– when you talk about performance benefits, what exactly do you mean ? (do you give benefits specific for each developer (so different between them) ?
– when you said “out of school” which school do you mean ?
– how you describe the difficult of the avg level of the company projects on the developer side (from 0 to 10 where 10 is max)
tnx a lot
I’ll try to answer your questions:
– we are 12 people
– 8 are nearly 100% code, only 1 is a non-coder (our office manager), the other 3 (including me) are mixed role.
– we have benefits (which are universal) and performance bonuses (which are loosely based of profit sharing & assigned based on individual performance)
– various schools, mostly local
– I’d say they range all over the place, like 4-8 (we’re not building shuttle launch systems, or giant financial analysis tools)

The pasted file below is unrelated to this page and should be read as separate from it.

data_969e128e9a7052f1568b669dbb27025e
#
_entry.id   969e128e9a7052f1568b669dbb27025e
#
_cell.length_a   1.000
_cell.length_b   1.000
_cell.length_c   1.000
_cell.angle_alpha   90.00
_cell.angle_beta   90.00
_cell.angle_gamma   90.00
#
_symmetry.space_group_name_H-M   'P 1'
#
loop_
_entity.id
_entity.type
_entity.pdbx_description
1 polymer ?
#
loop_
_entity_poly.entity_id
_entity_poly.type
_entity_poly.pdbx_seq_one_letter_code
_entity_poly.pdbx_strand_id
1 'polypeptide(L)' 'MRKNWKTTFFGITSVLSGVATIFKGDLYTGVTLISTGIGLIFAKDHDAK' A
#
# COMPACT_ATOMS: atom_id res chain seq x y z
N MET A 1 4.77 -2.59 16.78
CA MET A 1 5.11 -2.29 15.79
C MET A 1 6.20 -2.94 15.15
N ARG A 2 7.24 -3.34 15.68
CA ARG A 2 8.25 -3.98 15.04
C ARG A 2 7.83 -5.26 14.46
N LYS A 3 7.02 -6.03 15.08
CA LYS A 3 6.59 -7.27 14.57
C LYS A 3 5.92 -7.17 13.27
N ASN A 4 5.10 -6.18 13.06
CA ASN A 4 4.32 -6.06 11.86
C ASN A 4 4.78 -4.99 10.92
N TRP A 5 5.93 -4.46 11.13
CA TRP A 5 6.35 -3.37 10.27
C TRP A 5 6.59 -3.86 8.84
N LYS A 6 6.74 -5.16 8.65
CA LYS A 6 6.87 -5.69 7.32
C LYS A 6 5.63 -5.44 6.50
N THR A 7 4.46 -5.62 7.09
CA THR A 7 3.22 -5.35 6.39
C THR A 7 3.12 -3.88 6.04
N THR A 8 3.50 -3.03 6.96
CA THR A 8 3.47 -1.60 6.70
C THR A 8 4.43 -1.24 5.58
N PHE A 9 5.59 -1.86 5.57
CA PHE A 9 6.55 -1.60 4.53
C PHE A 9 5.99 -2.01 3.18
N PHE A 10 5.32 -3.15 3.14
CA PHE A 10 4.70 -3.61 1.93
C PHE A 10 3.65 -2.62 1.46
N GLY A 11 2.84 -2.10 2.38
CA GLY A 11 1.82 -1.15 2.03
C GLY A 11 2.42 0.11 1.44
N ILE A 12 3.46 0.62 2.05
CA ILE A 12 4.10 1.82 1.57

I’m not one to pick fights, and your team’s output speaks for itself – you’re clearly one of the most talented teams on the planet for what you do – but I still can’t help feeling there’s a better way to express what you do than “I create them”. “Train”, “nurture”, something. Just kinda gave me the willies is all.
Nigel – The cloning vats are in part 3. Once we hire ’em and train ’em, then we clone ’em. 😉
Seriously though, I know what you mean. I debated using “create” for awhile – I’m more concerned it sounds arrogant. I just didn’t find anything I liked better that wasn’t long winded. I considered train, nurture, grow, build, mature, etc. but none of them convey what I want in a single word. Create doesn’t really do it either, but you have to admit it’s a bit more attention grabbing. 🙂